Fossils are real - for sure.
There seem to be three possibilities about the rest of your questions. Let me put them all in one big answer:
• There really is a complete unified theory, which we will someday discover if we are smart enough.
• There is no ultimate theory of the universe, just an infinite sequence of theories that describe the universe more and more accurately.
• There is no theory of the universe. Events cannot be predicted beyond a certain extent but occur in a random and arbitrary manner.
Some would argue for the third possibility on the grounds that if there were complete set of laws, that would infringe on God’s freedom to change His mind and to intervene in the world. It’s a bit like the old paradox: Can God make a stone so heavy that He can’t lift it? But the idea that God might want to change His example of the fallacy, pointed out by St. Augustine, of imagining God as a being existing in time. Time is a property only of the universe that God created. Presumably, He knew what He intended when He set it up. With the advent of quantum mechanics, we have come to realize that events cannot be predicted with complete accuracy but that there is always a degree of uncertainty. If one liked, one could ascribe this randomness to the intervention of God. But it would be a very strange kind of intervention. There is no evidence that it is directed toward any purpose. Indeed, if it were, it wouldn’t be random. In modern times, we have effectively removed the third possibility by redefining the goal of science. Our aim is to formulate a set of laws that will enable us to predict events up to the limit set by the uncertainty principle.
The second possibility, that there is an infinite sequence of more and more refined theories, is in agreement with all our experience so far. On many occasions, we have increased the sensitivity of our measurements or made a new class of observations only to discover new phenomena that were not predicted by the existing theory. To account for these, we have had to develop a more advanced theory. It would therefore not be very surprising if we find that our present grand unified theories break down when we test them on bigger and more powerful particle accelerators. Indeed, if we didn’t expect them to break down, there wouldn’t be much point in spending all that money on building more powerful machines.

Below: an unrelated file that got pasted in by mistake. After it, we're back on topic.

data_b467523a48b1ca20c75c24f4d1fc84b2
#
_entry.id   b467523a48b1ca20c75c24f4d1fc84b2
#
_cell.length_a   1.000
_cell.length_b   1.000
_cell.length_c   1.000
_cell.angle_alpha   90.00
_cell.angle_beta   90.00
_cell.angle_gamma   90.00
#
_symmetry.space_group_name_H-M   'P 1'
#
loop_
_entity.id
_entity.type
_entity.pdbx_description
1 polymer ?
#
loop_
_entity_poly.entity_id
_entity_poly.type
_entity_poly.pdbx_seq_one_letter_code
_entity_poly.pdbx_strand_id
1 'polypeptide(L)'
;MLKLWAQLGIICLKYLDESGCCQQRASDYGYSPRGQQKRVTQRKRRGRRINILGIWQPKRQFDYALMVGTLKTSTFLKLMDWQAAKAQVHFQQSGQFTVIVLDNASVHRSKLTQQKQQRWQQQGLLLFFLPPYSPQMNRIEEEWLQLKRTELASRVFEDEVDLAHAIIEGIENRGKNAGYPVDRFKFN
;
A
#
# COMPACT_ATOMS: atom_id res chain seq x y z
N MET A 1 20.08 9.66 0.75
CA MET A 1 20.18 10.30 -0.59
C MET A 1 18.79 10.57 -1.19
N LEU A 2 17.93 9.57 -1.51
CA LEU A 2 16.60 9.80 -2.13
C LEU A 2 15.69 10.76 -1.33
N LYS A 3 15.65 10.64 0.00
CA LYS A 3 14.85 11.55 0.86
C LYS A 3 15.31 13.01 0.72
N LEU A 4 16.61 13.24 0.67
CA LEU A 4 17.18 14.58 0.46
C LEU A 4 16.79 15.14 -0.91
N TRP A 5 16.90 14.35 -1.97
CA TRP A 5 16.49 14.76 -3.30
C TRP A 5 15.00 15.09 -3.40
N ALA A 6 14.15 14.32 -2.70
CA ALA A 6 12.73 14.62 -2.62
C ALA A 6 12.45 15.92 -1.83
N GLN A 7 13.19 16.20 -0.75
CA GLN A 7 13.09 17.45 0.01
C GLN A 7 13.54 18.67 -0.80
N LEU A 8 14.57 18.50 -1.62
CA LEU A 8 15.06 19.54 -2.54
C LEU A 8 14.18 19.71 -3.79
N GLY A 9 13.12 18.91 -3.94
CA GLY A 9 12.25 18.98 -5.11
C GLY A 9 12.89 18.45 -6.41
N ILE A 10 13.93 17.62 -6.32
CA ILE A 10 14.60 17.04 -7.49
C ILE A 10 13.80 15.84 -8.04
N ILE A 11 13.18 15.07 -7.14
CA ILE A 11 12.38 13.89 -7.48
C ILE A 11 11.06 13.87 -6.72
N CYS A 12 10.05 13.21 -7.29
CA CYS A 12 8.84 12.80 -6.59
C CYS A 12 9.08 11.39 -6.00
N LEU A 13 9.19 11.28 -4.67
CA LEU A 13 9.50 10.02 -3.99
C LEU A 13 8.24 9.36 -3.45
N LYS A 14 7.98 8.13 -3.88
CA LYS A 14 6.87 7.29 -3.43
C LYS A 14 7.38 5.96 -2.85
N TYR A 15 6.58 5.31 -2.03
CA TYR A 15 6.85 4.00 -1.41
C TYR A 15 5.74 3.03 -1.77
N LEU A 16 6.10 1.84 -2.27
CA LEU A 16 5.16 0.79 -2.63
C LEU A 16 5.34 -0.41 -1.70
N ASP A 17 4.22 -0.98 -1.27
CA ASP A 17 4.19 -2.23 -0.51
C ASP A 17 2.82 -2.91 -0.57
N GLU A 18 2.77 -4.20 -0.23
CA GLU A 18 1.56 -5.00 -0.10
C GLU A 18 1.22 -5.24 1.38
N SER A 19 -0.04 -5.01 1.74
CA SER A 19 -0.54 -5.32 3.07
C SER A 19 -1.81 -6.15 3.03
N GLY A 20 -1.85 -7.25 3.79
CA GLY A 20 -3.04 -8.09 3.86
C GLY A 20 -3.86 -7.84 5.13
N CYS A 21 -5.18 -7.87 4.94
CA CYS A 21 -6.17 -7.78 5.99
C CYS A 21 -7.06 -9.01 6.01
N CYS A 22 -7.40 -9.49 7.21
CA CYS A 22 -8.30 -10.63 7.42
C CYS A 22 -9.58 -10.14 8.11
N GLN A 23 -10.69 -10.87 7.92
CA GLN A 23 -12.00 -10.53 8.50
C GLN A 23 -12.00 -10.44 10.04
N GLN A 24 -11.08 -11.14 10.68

However, it seems that gravity may provide a limit to this sequence of “boxes within boxes.” If one had a particle with an energy above what is called the Planck energy, 1019 GeV, its mass would be so concentrated that it would cut itself off from the rest of the universe and form a little black hole. Thus, it does seem that the sequence of more and more refined theories should have some limit as we go to higher and higher energies. There should be some ultimate theory of the universe. Of course, the Planck energy is a very long way from the energies of around a GeV, which are the most that we can produce in the laboratory at the present time. To bridge that gap would require a particle accelerator that was bigger than the solar system. Such an accelerator would be unlikely to be funded in the present economic climate.
However, the very early stages of the universe are an arena where such energies must have occurred. I think that there is a good chance that the study of the early universe and the requirements of mathematical consistency will lead us to a complete unified theory by the end of the century—always presuming we don’t blow ourselves up first. What would it mean if we actually did discover the ultimate theory of the universe? It would bring to an end a long and glorious chapter in the history of our struggle to understand the universe. But it would also revolutionize the ordinary person’s understanding of the laws that govern the universe. In Newton’s time it was possible for an educated person to have a grasp of the whole of human knowledge, at least in outline. But ever since then, the pace of development of science has made this impossible. Theories were always being changed to account for new observations. They were never properly digested or simplified so that ordinary people could understand them. You had to be a specialist, and even then you could only hope to have a proper grasp of a small proportional of the scientific theories.